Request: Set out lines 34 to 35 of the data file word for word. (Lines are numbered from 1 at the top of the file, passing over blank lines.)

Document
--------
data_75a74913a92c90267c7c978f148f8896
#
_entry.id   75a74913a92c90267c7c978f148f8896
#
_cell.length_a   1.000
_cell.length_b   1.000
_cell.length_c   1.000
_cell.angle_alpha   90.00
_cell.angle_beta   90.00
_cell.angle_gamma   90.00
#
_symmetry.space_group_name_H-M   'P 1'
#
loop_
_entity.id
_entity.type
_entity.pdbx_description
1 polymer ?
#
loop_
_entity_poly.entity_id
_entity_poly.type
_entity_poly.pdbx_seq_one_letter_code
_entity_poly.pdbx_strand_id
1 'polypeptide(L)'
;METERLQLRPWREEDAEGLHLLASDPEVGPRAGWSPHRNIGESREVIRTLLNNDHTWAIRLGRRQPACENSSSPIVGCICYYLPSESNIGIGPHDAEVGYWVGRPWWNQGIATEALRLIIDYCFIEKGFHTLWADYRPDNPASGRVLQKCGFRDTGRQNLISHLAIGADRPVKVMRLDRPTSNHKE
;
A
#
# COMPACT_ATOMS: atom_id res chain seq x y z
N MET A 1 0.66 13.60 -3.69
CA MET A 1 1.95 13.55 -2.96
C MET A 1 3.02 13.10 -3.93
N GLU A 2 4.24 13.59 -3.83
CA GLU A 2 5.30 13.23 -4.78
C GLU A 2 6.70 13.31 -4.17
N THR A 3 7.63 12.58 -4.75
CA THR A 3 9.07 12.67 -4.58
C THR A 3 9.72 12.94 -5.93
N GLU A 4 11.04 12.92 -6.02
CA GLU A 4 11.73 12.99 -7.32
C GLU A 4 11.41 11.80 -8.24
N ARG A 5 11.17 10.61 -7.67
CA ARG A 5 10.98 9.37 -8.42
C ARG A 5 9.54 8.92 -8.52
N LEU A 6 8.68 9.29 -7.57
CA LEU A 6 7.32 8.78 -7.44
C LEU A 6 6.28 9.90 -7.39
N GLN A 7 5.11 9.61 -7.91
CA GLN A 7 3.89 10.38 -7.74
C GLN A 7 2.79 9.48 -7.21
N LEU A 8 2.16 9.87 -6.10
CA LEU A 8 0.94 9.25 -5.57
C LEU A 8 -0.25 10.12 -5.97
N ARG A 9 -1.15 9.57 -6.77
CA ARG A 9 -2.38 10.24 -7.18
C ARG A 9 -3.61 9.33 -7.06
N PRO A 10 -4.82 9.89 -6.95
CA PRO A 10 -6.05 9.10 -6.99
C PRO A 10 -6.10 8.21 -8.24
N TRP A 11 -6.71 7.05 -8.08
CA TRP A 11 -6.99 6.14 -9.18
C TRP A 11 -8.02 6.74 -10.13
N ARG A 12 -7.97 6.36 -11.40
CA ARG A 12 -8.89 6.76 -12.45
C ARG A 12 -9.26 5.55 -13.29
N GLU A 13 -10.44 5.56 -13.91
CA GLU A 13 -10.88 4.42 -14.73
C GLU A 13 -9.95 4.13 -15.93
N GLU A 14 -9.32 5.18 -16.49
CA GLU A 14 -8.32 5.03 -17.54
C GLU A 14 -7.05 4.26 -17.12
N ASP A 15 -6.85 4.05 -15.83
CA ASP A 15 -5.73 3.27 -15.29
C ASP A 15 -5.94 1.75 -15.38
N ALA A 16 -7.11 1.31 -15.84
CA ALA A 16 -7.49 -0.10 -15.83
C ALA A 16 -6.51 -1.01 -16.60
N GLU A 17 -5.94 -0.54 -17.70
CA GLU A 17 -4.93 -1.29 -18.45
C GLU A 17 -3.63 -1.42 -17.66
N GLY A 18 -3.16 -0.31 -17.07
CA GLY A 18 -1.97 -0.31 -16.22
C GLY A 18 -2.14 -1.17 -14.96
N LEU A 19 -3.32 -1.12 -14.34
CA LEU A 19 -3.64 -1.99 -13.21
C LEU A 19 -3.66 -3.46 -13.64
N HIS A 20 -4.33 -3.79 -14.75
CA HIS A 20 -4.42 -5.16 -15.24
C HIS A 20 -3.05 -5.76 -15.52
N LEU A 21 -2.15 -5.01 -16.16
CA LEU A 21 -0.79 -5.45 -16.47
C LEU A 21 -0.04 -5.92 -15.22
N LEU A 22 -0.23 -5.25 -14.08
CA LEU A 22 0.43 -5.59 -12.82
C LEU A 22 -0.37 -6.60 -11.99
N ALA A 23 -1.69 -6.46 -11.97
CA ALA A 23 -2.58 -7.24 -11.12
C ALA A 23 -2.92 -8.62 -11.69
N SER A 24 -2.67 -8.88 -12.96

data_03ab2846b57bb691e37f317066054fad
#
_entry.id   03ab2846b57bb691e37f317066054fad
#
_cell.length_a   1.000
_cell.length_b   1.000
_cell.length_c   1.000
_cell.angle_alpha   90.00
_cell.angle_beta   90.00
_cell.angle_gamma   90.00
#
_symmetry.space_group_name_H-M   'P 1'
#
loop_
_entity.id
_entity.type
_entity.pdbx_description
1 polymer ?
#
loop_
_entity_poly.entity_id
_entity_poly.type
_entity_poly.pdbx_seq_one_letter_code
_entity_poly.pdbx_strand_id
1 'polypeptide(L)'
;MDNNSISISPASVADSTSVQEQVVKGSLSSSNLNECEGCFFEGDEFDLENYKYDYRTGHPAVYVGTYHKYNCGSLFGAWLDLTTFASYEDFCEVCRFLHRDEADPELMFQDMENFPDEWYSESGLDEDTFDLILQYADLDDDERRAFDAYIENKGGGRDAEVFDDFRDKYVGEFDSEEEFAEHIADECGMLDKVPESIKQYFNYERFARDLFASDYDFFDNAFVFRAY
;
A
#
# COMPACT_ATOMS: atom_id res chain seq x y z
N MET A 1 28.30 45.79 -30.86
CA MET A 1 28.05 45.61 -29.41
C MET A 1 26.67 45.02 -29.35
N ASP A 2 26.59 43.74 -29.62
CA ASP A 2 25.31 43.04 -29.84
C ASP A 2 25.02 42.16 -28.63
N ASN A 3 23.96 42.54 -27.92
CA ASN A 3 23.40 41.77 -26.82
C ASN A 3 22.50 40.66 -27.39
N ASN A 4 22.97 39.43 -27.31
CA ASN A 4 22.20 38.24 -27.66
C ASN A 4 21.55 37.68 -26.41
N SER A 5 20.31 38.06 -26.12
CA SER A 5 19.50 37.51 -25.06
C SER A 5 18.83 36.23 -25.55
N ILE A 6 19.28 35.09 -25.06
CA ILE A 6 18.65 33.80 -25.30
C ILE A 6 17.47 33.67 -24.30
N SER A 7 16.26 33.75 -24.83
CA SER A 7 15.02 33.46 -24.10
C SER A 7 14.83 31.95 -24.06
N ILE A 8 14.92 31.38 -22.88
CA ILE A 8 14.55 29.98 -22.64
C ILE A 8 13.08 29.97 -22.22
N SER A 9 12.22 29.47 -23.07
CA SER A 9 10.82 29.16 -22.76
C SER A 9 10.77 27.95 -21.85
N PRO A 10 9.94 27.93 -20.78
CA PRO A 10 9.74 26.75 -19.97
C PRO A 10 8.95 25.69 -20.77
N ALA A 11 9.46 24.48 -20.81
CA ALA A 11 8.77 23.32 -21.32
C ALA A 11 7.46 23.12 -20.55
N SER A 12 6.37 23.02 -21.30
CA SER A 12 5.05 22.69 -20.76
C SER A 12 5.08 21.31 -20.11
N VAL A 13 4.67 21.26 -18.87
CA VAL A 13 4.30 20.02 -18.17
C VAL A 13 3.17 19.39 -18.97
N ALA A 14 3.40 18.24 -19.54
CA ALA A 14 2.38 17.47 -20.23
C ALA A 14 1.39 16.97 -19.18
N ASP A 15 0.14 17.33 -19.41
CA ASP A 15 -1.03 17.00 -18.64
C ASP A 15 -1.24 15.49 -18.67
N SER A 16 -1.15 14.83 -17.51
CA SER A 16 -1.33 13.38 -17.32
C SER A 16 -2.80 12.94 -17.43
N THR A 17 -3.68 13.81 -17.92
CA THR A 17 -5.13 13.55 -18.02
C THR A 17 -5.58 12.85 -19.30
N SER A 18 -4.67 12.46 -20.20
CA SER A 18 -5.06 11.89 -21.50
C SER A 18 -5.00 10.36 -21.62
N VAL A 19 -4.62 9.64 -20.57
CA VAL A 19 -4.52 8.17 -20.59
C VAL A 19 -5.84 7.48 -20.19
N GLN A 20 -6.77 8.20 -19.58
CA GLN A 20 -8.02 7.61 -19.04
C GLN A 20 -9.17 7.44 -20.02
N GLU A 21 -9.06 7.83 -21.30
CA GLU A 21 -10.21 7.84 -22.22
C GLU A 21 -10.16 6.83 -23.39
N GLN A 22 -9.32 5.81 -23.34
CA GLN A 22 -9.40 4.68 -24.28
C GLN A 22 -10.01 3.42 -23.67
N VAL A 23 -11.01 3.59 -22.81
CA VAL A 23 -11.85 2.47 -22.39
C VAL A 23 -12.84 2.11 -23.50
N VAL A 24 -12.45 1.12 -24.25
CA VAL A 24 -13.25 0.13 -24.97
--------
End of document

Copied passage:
N GLU A 2 4.24 13.59 -3.83
CA GLU A 2 5.30 13.23 -4.78